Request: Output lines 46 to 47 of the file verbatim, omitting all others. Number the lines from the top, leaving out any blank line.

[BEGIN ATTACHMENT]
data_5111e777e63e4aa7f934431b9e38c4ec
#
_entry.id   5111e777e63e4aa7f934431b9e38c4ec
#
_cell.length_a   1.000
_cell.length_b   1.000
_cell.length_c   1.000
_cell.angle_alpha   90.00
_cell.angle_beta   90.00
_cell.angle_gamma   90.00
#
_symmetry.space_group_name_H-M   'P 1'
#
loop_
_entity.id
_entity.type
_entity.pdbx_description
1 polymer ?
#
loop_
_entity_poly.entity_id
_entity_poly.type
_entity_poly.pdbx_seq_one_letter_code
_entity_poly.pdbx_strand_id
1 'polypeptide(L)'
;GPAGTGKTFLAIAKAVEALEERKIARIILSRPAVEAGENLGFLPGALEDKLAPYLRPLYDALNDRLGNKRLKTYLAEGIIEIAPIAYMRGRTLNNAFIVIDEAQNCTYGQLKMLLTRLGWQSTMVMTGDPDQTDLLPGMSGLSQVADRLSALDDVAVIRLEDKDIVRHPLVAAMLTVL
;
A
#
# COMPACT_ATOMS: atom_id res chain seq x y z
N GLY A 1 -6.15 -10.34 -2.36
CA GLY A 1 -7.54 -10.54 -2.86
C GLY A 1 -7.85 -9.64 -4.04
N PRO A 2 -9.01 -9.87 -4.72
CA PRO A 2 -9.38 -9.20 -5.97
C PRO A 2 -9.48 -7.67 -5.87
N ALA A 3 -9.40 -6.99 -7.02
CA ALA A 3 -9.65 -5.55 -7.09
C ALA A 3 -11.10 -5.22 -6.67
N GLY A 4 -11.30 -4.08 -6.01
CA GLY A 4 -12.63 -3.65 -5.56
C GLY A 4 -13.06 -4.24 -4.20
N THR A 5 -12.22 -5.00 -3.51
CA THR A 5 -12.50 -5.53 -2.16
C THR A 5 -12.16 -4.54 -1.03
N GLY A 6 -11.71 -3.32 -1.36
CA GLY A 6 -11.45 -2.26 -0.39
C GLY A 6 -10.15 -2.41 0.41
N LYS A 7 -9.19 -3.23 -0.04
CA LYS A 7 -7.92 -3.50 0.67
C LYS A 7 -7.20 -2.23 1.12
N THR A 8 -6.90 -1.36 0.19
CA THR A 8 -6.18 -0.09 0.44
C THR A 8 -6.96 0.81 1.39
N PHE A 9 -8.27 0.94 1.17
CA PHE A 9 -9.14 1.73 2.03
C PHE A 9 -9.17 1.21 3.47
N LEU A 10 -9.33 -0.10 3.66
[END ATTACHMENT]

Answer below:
N GLY A 6 -11.71 -3.32 -1.36
CA GLY A 6 -11.45 -2.26 -0.39